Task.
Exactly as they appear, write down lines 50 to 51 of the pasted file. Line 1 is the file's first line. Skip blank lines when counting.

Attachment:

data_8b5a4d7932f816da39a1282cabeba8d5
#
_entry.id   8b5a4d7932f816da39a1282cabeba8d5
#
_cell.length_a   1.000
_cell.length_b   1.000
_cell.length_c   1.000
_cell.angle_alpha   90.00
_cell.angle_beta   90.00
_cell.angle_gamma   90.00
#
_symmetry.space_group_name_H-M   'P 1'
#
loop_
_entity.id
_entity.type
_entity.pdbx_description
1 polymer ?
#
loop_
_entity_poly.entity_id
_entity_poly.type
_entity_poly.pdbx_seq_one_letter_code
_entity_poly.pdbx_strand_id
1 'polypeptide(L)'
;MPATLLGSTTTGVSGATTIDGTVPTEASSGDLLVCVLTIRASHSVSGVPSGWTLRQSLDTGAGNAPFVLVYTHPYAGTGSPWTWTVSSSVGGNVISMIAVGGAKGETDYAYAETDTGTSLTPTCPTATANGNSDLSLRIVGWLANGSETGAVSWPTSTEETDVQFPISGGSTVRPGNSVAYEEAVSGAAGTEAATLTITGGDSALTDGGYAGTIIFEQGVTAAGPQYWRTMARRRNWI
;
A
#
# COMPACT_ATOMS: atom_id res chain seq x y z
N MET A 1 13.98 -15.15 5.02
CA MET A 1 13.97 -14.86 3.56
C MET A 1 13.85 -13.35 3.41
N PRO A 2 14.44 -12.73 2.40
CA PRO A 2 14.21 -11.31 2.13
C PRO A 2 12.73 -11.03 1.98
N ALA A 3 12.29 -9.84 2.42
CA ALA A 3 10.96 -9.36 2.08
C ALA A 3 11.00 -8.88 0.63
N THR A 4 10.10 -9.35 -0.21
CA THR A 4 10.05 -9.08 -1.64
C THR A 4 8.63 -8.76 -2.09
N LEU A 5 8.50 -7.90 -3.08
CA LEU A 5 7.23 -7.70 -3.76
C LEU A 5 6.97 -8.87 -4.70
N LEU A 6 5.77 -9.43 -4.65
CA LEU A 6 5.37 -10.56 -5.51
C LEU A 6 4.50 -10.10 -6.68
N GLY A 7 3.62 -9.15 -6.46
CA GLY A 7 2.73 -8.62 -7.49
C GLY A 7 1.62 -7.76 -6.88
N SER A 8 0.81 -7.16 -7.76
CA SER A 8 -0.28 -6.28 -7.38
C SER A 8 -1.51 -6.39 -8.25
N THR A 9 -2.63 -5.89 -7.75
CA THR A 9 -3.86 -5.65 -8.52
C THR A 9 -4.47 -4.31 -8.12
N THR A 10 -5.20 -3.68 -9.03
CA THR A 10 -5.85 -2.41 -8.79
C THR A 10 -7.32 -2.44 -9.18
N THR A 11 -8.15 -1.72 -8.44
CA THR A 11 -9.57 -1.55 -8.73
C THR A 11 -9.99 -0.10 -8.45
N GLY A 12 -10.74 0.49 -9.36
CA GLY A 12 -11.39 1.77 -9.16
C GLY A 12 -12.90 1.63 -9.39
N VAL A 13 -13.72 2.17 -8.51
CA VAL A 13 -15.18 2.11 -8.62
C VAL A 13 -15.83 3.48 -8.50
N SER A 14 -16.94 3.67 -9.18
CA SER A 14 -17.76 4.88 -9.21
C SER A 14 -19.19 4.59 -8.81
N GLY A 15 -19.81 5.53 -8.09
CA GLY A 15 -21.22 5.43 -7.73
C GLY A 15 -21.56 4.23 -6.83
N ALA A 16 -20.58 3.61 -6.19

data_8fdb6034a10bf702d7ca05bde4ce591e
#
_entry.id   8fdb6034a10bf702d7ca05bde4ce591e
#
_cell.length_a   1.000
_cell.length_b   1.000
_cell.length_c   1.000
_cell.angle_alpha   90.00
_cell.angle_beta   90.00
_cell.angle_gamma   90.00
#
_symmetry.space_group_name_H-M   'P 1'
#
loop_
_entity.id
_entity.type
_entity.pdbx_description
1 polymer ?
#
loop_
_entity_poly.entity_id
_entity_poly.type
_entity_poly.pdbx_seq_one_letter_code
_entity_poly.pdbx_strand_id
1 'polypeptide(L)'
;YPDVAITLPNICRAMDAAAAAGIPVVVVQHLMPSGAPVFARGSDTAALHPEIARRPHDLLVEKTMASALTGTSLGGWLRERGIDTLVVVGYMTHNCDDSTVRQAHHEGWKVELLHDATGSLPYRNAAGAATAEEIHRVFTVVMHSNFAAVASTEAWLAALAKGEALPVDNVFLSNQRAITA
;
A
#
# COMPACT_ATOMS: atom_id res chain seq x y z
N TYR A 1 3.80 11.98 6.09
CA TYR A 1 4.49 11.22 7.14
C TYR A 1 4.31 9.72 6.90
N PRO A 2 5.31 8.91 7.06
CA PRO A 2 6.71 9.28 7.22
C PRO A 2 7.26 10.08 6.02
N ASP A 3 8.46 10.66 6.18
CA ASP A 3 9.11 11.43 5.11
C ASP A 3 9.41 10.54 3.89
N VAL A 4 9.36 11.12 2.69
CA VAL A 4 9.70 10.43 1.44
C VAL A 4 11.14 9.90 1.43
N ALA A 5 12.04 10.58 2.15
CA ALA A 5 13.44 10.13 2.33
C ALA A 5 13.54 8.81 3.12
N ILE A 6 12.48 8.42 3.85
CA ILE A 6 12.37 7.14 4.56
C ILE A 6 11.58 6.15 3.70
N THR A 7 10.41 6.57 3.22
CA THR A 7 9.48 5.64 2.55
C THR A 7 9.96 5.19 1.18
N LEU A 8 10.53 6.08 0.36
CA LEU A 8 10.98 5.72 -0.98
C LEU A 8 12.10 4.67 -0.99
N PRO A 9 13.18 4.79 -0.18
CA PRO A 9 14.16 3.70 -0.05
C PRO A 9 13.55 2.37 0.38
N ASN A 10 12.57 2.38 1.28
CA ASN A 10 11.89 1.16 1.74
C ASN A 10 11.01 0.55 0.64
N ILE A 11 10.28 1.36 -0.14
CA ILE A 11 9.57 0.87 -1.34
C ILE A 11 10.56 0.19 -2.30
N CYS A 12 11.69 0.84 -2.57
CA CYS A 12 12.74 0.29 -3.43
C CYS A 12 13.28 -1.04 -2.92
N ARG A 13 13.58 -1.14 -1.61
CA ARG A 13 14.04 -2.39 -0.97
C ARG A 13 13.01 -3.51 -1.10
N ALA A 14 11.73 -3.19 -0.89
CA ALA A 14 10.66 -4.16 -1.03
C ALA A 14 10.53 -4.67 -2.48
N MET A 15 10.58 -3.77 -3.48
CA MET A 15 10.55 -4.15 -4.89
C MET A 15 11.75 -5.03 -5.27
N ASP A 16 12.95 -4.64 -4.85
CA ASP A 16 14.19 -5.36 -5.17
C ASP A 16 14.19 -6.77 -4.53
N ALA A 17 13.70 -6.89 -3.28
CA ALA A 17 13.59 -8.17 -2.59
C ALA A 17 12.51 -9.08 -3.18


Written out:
CA GLY A 7 2.73 -8.62 -7.49
C GLY A 7 1.62 -7.76 -6.88